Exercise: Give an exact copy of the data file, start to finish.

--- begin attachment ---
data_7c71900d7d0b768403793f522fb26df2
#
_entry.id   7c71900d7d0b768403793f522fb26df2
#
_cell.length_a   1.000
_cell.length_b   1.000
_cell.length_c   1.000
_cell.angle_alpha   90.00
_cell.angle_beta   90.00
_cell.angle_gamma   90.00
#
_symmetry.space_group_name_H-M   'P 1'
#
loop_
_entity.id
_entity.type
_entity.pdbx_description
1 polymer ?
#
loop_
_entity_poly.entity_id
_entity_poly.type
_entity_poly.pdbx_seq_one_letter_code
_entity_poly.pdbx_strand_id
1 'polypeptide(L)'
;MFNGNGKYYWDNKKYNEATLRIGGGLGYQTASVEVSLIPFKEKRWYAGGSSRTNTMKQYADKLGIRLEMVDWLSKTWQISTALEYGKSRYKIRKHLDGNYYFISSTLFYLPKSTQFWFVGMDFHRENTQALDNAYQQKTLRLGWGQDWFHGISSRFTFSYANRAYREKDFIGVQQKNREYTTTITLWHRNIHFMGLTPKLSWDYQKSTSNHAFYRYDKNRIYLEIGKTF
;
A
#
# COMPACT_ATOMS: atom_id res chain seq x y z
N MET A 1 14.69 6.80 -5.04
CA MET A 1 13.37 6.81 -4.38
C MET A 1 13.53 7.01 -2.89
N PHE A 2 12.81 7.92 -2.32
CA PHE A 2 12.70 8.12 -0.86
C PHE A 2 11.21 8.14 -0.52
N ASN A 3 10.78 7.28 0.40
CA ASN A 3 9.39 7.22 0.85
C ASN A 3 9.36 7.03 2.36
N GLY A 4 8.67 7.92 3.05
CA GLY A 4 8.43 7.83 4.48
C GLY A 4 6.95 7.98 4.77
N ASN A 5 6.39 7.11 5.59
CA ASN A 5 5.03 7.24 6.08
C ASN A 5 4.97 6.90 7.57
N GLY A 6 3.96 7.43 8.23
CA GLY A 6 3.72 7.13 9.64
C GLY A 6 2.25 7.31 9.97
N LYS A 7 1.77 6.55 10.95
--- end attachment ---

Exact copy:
data_7c71900d7d0b768403793f522fb26df2
#
_entry.id   7c71900d7d0b768403793f522fb26df2
#
_cell.length_a   1.000
_cell.length_b   1.000
_cell.length_c   1.000
_cell.angle_alpha   90.00
_cell.angle_beta   90.00
_cell.angle_gamma   90.00
#
_symmetry.space_group_name_H-M   'P 1'
#
loop_
_entity.id
_entity.type
_entity.pdbx_description
1 polymer ?
#
loop_
_entity_poly.entity_id
_entity_poly.type
_entity_poly.pdbx_seq_one_letter_code
_entity_poly.pdbx_strand_id
1 'polypeptide(L)'
;MFNGNGKYYWDNKKYNEATLRIGGGLGYQTASVEVSLIPFKEKRWYAGGSSRTNTMKQYADKLGIRLEMVDWLSKTWQISTALEYGKSRYKIRKHLDGNYYFISSTLFYLPKSTQFWFVGMDFHRENTQALDNAYQQKTLRLGWGQDWFHGISSRFTFSYANRAYREKDFIGVQQKNREYTTTITLWHRNIHFMGLTPKLSWDYQKSTSNHAFYRYDKNRIYLEIGKTF
;
A
#
# COMPACT_ATOMS: atom_id res chain seq x y z
N MET A 1 14.69 6.80 -5.04
CA MET A 1 13.37 6.81 -4.38
C MET A 1 13.53 7.01 -2.89
N PHE A 2 12.81 7.92 -2.32
CA PHE A 2 12.70 8.12 -0.86
C PHE A 2 11.21 8.14 -0.52
N ASN A 3 10.78 7.28 0.40
CA ASN A 3 9.39 7.22 0.85
C ASN A 3 9.36 7.03 2.36
N GLY A 4 8.67 7.92 3.05
CA GLY A 4 8.43 7.83 4.48
C GLY A 4 6.95 7.98 4.77
N ASN A 5 6.39 7.11 5.59
CA ASN A 5 5.03 7.24 6.08
C ASN A 5 4.97 6.90 7.57
N GLY A 6 3.96 7.43 8.23
CA GLY A 6 3.72 7.13 9.64
C GLY A 6 2.25 7.31 9.97
N LYS A 7 1.77 6.55 10.95